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A boon to the hungry

February 4, 2011

By Theresa Novak
Gazette-Times Editor

Customers of the Market of Choice store at Circle Boulevard and Ninth Street now have another option at the checkout line as well as how to pay and what kind of bag they’d like: They also can choose, if they wish, to donate $1, $5 or $10 to Linn Benton Food Share to feed the region’s hungry.

The upscale grocery, bulk foods, organics and gourmet one-stop launched its scan program Monday by posting signs at the checkout. Customers who ask are informed of the program, but donations are not solicited. In three days, the store collected more than $200 for the Food Share. gazettetimes

Those who accept will see the donation reflected on their receipt, so they can file it as a charitable deduction at tax time. Launched at Market of Choice’s flagship store in Eugene in 1996, since then the scan program has provided Food For Lane County with $819,000.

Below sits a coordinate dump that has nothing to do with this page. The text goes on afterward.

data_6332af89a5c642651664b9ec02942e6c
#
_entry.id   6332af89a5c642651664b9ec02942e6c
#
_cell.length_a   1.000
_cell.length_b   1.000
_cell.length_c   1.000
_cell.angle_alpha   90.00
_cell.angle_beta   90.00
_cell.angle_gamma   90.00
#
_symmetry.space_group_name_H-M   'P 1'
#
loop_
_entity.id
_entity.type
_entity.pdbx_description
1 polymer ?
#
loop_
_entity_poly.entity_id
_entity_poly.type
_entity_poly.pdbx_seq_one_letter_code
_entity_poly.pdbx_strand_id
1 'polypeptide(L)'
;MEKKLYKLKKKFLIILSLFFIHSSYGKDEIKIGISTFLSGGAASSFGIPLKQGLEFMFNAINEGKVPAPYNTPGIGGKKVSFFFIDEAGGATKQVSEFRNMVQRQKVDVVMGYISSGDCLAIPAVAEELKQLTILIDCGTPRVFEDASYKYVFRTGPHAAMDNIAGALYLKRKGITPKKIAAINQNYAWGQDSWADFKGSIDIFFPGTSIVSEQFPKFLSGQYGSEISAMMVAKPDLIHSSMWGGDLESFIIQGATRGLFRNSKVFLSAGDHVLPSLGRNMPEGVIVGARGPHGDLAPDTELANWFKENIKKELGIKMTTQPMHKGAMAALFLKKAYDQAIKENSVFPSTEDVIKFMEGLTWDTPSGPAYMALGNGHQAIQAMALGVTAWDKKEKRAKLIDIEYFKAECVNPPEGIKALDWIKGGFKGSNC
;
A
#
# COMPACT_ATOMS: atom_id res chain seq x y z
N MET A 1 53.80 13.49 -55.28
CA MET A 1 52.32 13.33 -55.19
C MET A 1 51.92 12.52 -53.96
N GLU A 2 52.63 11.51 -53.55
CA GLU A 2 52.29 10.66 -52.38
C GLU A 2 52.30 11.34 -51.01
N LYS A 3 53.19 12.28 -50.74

CEO Rick Wright said Thursday that it now will be a permanent part of the Corvallis store, which opened in October as one of eight stores from Portland to Ashland.

Market of Choice originally had hoped to have the scan program in place by March, but things fell in place sooner and the first donation was scanned through Monday.

Although there’s no way yet of knowing how much will be raised through the local program, knowing how successful it’s been in Eugene is encouraging to Susan James of Food Share.

She said the scan program is a lifeline to a program that distributes 4.7 million pounds of food each year through its 74 network agencies – and has seen its demand go up and donations go down along with the economy in recent years.

Market of Choice also has joined Fred Meyer, Albertsons, Ray’s Market and Walmart in Food Share’s Fresh Alliance campaign, adding another 5,500 pounds of edible but close to expiration food products a month, including dairy, produce, meats and baked goods.

“They might be getting some gourmet items, too,” Wright said.

But the cash donations from the scan program are likely to be the biggest boon, said James. For each $1 of cash donated, Food Share volunteers can buy $15 worth of food, primarily by purchasing nutritious items such as oatmeal and peanut butter in bulk and repackaging them for distribution.

The timing couldn’t be better, James said, as the demand for services continues to grow. “We’ve seen a 30 percent increase in demand over the last month,” she said.

Photo by Andy Cripe, Gazette-Times